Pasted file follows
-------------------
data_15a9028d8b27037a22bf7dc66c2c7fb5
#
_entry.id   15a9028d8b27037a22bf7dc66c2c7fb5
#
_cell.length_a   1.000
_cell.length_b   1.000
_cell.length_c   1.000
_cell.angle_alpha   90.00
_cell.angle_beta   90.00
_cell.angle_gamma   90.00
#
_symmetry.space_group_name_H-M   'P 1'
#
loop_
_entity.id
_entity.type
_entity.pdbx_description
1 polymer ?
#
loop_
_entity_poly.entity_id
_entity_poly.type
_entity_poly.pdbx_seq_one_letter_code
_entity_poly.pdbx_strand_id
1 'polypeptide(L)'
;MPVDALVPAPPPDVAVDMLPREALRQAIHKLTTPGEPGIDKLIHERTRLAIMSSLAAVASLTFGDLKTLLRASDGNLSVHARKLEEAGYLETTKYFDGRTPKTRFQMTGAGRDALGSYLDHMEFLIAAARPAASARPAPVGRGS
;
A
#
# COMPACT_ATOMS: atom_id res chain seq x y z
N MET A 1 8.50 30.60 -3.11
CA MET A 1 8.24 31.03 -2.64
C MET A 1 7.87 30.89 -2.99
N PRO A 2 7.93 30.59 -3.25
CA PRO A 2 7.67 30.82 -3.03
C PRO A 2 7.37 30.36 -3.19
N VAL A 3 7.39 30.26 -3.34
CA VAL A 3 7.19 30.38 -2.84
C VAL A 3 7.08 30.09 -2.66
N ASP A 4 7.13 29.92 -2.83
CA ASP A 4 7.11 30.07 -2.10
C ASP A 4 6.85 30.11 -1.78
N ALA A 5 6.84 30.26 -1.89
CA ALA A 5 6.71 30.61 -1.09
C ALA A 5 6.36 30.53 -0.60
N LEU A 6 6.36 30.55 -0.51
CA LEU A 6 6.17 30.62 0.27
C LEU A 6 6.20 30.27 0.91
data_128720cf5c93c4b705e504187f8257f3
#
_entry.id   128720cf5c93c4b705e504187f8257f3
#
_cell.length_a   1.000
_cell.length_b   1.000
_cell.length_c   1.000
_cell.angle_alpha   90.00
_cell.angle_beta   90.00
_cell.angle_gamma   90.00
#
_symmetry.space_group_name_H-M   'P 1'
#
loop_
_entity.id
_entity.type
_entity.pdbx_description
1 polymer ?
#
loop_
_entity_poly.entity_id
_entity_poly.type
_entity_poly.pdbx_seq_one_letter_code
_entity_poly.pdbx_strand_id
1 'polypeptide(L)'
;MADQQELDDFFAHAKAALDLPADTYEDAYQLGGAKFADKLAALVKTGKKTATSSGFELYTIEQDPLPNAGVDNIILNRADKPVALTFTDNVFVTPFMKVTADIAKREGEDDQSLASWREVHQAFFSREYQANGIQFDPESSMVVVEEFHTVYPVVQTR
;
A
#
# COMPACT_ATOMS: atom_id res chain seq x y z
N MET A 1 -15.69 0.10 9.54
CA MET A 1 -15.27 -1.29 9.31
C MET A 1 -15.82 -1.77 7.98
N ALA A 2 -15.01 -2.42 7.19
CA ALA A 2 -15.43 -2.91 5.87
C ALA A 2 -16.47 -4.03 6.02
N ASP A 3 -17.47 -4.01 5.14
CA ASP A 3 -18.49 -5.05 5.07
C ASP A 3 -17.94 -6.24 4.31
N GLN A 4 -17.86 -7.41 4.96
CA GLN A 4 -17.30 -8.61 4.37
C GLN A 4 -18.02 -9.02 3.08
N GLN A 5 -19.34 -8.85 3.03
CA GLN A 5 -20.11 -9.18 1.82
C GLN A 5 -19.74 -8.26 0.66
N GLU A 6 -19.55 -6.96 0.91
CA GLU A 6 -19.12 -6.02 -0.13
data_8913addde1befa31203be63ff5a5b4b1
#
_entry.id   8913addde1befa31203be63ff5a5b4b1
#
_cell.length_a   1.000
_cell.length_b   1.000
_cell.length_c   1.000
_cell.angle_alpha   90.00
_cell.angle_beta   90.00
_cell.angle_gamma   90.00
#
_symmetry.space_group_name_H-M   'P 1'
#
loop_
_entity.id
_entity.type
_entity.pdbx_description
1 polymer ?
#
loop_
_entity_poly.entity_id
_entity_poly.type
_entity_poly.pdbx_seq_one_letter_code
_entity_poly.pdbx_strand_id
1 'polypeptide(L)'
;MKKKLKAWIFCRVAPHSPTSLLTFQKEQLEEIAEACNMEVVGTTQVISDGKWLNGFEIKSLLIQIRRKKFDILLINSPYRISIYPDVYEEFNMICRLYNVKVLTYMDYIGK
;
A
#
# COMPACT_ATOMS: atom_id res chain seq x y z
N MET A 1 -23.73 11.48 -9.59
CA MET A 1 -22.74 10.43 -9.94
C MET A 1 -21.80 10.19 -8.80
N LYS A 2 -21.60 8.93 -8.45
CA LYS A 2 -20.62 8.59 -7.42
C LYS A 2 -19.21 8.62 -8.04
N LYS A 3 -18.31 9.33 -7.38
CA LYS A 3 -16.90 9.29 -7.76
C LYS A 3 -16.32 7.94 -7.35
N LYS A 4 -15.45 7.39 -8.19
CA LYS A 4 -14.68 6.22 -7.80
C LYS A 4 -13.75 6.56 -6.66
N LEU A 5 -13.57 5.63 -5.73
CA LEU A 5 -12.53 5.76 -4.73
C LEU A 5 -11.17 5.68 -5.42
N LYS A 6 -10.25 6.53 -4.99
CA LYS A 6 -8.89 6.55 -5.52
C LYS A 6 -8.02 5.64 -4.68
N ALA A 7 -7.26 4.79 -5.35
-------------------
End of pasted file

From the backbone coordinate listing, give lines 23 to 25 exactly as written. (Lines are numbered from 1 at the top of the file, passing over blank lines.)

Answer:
_entity_poly.pdbx_seq_one_letter_code
_entity_poly.pdbx_strand_id
1 'polypeptide(L)'